Luckily, so many of my students will not have to make that conscious choice that I did. So many are above and beyond my high-school self in confidence, maturity, leadership, and social interactions. For that I am grateful. Perhaps I am biased, by I firmly believe that our company shapes great individuals. I believe that children who come through our camp are bettered for their time there, and it is my privilege to watch and to help them grow. And I am so excited for a new season of inspiration and astonishment.
Now that I’ve summed up my unexpectedly emotional tangent on why I am excited for summer, even after losing half of my vacation…I do have a recipe for you. To those of you who read five sentences and skipped down to the recipe, you are in luck! As I mentioned in my post for my Berry-Lemon Syrup, I made Pots de Creme for the first time, on a whim, for Mother’s Day. I was
happily lamenting that I hadn’t taken any pictures, so I would have to make them again before I could share them with you. The next day, I found two delightful little Pots de Creme stashed in the back of my fridge. I did say the next day–don’t worry, these pictures have been sitting in my Photos folder far longer than those Pots de Creme lasted at my house. I’ve only just gotten around to sharing the recipe now.
I’ve seen variations on this recipe around the web–many of them are incomplete (the directions do not actually use all of the ingredients or vice versa) or rely on the hot coffee to cook all of the eggs, all while melting the chocolate. That makes me a bit leery. Many used blenders or food processors, which, aside from my trusty Magic Bullet Blender, I do not own. Sadly, the MBB was not big enough for this recipe. So, I’ve tinkered a bit with the ingredients, adapted a lot of the directions, and made this a mixer-and-bowl-friendly recipe. I wanted the chocolate to shine through, so I’ve cut back the sugar and added just a touch of cinnamon to support the coffee and chocolate flavors.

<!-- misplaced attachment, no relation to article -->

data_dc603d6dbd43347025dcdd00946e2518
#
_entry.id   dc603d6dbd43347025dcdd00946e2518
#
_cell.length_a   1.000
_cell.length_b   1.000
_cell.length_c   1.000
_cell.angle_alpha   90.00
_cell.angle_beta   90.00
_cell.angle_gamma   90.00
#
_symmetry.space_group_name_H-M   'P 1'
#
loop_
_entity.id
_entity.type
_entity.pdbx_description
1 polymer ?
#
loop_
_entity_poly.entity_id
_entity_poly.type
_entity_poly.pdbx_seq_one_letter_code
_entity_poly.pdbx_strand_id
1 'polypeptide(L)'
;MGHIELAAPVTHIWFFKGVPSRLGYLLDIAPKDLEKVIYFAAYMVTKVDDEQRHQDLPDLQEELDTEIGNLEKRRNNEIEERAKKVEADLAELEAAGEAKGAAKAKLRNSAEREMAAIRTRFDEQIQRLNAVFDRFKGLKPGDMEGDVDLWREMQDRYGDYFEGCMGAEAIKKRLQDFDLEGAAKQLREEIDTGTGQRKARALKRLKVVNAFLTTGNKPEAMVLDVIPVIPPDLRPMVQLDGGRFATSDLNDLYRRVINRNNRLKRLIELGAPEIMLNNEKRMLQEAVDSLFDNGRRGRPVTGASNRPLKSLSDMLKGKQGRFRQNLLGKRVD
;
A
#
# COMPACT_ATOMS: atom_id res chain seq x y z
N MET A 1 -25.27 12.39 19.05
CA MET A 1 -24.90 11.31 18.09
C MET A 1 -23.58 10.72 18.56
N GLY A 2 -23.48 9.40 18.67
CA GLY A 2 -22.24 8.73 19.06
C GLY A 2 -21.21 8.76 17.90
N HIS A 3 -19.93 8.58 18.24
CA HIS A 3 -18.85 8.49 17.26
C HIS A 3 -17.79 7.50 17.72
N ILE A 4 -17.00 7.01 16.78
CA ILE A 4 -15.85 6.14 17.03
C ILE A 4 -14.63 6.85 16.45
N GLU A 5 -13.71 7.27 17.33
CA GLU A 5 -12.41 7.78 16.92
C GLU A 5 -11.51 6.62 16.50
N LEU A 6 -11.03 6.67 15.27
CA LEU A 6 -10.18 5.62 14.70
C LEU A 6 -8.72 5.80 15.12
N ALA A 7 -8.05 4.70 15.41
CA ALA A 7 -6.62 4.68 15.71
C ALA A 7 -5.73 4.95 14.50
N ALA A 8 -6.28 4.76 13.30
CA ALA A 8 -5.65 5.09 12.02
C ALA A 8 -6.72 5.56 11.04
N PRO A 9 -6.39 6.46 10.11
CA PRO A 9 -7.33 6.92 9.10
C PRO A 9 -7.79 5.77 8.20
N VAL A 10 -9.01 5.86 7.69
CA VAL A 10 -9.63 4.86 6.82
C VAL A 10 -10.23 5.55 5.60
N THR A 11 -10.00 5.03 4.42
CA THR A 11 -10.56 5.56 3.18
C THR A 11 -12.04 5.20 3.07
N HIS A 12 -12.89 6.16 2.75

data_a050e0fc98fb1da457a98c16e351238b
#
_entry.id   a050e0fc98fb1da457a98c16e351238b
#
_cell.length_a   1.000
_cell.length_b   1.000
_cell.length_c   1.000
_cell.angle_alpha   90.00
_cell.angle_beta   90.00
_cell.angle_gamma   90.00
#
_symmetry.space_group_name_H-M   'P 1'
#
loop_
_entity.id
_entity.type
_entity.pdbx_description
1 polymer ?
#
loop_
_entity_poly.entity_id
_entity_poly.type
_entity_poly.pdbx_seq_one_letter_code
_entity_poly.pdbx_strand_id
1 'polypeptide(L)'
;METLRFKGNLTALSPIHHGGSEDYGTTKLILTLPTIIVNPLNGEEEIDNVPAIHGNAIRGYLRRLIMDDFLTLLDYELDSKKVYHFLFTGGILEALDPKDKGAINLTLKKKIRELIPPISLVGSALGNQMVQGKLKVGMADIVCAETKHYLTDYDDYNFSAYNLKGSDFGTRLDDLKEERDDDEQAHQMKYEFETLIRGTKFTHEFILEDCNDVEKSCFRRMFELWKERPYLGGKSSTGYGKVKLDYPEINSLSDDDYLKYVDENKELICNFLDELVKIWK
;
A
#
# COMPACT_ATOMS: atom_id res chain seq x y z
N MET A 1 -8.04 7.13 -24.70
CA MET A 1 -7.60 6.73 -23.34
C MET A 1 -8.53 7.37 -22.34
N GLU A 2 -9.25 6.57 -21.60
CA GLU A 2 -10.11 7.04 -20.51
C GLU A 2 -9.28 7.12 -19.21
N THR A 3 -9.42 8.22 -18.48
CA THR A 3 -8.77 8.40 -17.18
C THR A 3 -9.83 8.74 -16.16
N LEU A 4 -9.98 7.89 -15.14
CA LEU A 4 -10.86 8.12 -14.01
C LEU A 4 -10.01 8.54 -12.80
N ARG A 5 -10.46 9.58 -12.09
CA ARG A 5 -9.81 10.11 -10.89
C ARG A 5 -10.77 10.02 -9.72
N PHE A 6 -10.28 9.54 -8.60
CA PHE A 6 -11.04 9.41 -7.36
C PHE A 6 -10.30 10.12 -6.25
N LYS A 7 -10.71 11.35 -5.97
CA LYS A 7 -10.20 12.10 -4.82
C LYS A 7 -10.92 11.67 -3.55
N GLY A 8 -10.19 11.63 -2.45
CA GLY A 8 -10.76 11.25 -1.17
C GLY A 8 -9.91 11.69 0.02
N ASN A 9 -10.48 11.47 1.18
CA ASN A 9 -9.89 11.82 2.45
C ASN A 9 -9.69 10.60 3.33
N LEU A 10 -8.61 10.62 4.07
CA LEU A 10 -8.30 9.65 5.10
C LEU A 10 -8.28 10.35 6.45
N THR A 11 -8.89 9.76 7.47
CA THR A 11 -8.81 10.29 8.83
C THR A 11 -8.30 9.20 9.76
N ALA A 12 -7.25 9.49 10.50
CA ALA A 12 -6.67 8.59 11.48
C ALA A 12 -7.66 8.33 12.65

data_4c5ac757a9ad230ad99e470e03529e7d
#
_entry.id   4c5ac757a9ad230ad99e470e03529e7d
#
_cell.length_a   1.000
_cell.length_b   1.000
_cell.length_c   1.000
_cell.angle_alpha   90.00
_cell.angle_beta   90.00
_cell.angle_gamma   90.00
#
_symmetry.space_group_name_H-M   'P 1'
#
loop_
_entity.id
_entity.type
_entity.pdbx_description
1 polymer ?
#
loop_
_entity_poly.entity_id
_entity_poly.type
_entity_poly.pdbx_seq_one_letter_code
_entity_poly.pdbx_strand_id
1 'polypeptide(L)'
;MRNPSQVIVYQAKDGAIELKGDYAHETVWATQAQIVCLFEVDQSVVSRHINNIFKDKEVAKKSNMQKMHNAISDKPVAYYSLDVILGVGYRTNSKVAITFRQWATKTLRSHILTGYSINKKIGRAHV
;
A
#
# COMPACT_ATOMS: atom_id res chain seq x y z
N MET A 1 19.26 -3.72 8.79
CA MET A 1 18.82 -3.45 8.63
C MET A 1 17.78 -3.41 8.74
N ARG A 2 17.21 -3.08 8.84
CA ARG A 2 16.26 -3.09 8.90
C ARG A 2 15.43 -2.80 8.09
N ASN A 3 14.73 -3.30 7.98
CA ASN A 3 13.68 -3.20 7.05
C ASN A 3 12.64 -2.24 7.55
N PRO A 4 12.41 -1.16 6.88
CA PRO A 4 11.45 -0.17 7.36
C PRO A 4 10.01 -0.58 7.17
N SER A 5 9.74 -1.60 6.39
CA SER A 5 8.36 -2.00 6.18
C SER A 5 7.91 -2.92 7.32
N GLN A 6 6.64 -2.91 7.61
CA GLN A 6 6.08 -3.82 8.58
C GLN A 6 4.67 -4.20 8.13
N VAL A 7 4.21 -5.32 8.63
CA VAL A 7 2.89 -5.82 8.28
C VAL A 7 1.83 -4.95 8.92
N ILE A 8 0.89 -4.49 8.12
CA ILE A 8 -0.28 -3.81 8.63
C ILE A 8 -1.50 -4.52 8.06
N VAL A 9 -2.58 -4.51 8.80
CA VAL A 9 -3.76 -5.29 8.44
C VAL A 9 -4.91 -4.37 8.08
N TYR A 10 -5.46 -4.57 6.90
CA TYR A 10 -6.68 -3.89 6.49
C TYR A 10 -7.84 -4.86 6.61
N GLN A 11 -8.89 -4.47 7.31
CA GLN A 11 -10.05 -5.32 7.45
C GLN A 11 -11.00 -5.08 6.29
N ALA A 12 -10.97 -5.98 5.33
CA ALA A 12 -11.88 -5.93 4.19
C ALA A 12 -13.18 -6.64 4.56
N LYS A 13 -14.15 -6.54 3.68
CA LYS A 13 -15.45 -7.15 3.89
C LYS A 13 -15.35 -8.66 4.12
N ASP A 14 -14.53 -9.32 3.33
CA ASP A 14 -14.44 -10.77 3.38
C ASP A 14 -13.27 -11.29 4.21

Chocolate-Coffee (Mocha) Pots de Creme
Adapted from Ree Drummond
Serves: 8 | Prep time: 15 minutes | Cook time: 30 minutes
- 12 oz quality semi-sweet/dark chocolate
- 1/4 tsp. ground cinnamon
- 1 c. hot, strong coffee
- 1 c. whole milk/half & half/heavy cream
- 4 eggs, at room temperature
- 1 Tbsp. sugar
- 1 tsp. vanilla extract
- 1/8 tsp. salt
Preheat the oven to 325 degrees F.
Place coarsely chopped/chip chocolate into a large bowl. Add cinnamon. Slowly whisk in hot coffee. The chocolate pieces should melt within 5 minutes of stirring. If not, heat the cream–be careful not to scald it! Add cream and mix well. In a small bowl, beat eggs. Temper* with 1/4 – 1/2 cup of chocolate mixture, before adding egg mixture to chocolate mixture. Add vanilla extract, sugar, and salt and mix well. Pour mixture into ramekins or pots. Place pots in large pan. Fill the pan with hot water to make a water bath, until the water is one inch from the edge of the ramekins. Cover pan with aluminum foil and bake Pots de Creme for 25-30 minutes. Remove from oven and water bath. Cool completely before moving to the fridge. Serve chilled with whipped cream or vanilla ice cream.
*Tempering is adding a small amount of hot batter/mixture to beaten eggs while stirring, to slowly warm the eggs up to temperature. This keeps the eggs from scrambling when added back into the hot mixture. Keep stirring through the entire tempering process.
This dessert was so delicious and simple, I was surprised. I’m already dreaming up different flavors–white chocolate and chai tea, anyone?